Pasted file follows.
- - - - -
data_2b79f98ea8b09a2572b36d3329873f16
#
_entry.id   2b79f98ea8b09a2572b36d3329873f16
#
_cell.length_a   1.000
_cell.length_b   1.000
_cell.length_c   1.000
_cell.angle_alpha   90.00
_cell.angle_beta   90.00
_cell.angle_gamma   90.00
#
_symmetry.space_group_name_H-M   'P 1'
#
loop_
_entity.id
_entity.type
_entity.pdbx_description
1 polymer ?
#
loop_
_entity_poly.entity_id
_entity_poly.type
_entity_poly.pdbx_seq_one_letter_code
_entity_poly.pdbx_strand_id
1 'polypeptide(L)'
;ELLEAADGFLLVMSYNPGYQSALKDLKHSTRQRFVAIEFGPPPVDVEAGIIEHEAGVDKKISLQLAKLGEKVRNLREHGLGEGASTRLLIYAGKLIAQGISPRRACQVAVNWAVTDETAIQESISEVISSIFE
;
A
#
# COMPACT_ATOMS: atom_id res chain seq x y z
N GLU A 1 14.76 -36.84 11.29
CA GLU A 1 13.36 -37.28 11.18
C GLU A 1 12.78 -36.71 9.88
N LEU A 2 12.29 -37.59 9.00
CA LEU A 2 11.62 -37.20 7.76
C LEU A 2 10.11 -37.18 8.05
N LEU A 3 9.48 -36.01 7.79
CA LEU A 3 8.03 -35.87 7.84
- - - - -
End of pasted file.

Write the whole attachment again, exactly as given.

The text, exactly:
data_2b79f98ea8b09a2572b36d3329873f16
#
_entry.id   2b79f98ea8b09a2572b36d3329873f16
#
_cell.length_a   1.000
_cell.length_b   1.000
_cell.length_c   1.000
_cell.angle_alpha   90.00
_cell.angle_beta   90.00
_cell.angle_gamma   90.00
#
_symmetry.space_group_name_H-M   'P 1'
#
loop_
_entity.id
_entity.type
_entity.pdbx_description
1 polymer ?
#
loop_
_entity_poly.entity_id
_entity_poly.type
_entity_poly.pdbx_seq_one_letter_code
_entity_poly.pdbx_strand_id
1 'polypeptide(L)'
;ELLEAADGFLLVMSYNPGYQSALKDLKHSTRQRFVAIEFGPPPVDVEAGIIEHEAGVDKKISLQLAKLGEKVRNLREHGLGEGASTRLLIYAGKLIAQGISPRRACQVAVNWAVTDETAIQESISEVISSIFE
;
A
#
# COMPACT_ATOMS: atom_id res chain seq x y z
N GLU A 1 14.76 -36.84 11.29
CA GLU A 1 13.36 -37.28 11.18
C GLU A 1 12.78 -36.71 9.88
N LEU A 2 12.29 -37.59 9.00
CA LEU A 2 11.62 -37.20 7.76
C LEU A 2 10.11 -37.18 8.05
N LEU A 3 9.48 -36.01 7.79
CA LEU A 3 8.03 -35.87 7.84